I recently wrote about scavenging and the odd effects it can have on corpses , and of course how that can affect what you might find as a palaeontologist. While I could always see how odd bones and body parts (like a whole hand) could go missing, one thing that had puzzled me was how you could find parts of skulls with others missing. Of course erosion can lead to pieces being worn away before the specimen is found, and perhaps not all of the cranium was buried originally and thus not fossilised. Some skulls of course also get smashed or broken, so that is another possible explanation, but these were not always in evidence, so what else could it be? Given how (in adult animals at least) the skull is often a tough piece and the sutures of the individual bones are all nicely sealed, it still struck me as odd that sometimes you could find several disparate parts of the skull apparently well preserved, and even in association with other parts of the skeleton but with the rest missing. What had happened to the rest? How had it broken along suture lines without damaging the individual parts? If it had taken a beating then why where the pieces in such good shape and where were the others since the rest of the skeleton was there?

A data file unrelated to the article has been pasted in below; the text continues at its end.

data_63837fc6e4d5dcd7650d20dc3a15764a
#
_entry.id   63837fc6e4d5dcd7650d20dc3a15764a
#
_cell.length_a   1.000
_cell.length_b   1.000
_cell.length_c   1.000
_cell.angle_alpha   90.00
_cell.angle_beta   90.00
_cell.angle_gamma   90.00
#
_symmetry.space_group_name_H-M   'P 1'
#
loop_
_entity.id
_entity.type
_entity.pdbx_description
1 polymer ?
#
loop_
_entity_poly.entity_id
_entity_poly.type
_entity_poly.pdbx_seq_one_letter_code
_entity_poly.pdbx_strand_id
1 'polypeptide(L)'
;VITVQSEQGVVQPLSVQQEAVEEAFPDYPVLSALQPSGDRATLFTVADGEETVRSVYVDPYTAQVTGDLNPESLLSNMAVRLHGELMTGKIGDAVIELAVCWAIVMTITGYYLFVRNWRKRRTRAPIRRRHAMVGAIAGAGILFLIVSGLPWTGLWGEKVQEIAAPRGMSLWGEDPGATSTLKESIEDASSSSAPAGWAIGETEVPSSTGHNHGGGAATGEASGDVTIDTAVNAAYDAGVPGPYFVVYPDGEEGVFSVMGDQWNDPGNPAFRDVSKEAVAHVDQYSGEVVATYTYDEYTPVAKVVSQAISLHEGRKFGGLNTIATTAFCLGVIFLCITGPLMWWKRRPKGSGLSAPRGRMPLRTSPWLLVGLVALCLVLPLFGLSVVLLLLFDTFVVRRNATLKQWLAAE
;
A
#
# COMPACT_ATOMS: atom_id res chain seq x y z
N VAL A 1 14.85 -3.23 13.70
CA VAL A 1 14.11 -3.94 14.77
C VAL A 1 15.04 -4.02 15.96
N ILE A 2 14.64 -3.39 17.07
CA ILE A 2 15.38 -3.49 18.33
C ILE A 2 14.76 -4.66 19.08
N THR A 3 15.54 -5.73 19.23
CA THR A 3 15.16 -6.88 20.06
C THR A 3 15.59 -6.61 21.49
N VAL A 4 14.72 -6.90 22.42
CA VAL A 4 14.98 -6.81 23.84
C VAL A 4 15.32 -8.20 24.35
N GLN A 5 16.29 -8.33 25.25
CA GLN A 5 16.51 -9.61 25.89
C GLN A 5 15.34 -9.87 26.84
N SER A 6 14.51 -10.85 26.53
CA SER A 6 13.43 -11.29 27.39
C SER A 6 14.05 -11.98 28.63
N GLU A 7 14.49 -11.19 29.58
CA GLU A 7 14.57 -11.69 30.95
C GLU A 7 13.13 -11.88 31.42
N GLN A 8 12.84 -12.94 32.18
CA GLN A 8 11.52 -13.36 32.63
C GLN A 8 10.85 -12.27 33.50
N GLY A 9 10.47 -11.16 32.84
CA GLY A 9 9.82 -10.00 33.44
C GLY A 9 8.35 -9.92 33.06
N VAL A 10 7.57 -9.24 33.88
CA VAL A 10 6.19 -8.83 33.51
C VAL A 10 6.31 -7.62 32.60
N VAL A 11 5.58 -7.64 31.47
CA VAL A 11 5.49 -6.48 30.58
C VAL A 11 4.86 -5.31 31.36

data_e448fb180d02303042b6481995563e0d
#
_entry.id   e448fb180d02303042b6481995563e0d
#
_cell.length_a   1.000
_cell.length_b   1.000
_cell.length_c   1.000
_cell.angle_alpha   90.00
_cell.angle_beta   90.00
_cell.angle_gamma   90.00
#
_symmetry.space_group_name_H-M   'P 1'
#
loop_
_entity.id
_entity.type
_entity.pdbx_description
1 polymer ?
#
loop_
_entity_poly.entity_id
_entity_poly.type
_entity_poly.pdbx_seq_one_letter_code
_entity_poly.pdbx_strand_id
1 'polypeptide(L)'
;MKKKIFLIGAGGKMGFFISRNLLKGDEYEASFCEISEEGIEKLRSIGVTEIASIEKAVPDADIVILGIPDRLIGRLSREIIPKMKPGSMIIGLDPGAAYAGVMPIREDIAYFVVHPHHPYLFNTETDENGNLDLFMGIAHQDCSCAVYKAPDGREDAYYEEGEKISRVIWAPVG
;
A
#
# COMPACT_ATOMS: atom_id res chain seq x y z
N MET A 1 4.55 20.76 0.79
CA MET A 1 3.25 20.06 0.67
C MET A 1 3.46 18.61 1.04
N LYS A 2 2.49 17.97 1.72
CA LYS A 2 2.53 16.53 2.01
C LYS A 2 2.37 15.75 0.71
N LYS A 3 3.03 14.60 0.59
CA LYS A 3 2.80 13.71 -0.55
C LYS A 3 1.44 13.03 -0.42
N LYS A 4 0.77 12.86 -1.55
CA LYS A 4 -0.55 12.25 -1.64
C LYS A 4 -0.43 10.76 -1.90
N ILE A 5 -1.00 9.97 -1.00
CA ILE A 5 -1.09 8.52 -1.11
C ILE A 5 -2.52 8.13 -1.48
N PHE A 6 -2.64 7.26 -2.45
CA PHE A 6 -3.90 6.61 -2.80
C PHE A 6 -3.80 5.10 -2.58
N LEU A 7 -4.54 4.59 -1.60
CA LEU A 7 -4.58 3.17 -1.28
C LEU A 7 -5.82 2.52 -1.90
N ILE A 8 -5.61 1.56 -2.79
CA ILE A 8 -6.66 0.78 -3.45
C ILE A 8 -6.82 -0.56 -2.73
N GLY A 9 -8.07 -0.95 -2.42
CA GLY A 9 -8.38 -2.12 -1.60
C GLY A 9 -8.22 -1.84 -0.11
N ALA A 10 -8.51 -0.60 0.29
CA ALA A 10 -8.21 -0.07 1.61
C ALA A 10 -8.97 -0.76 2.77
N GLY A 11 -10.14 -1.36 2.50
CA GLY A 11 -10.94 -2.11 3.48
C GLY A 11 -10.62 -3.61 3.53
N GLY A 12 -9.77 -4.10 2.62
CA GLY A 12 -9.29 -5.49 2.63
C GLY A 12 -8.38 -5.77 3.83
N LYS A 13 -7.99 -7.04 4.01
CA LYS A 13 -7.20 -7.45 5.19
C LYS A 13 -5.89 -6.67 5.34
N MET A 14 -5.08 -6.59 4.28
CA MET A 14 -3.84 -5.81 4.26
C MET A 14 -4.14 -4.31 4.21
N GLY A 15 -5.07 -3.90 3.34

Well one explanation at least came up with this skull (another from the Mexican equid graveyard). As you can see it has simply been out in the sun a long time and while the bones are still in great condition, the sutures have all split and the skull is literally coming apart at the seams. I rather suspect this is as a result of alternating rain and sun, since the skulls I saw in the Chinese desert did not split like this, no matter how old and decrepit they were. It is only a partial explanation for the phenomenon of course, I am sure there are plenty of others out there, but it certainly appears to be one and interesting enough in it’s on right as a result.
Edit: not sure why some of the text went walk-about, I hope this has fixed it.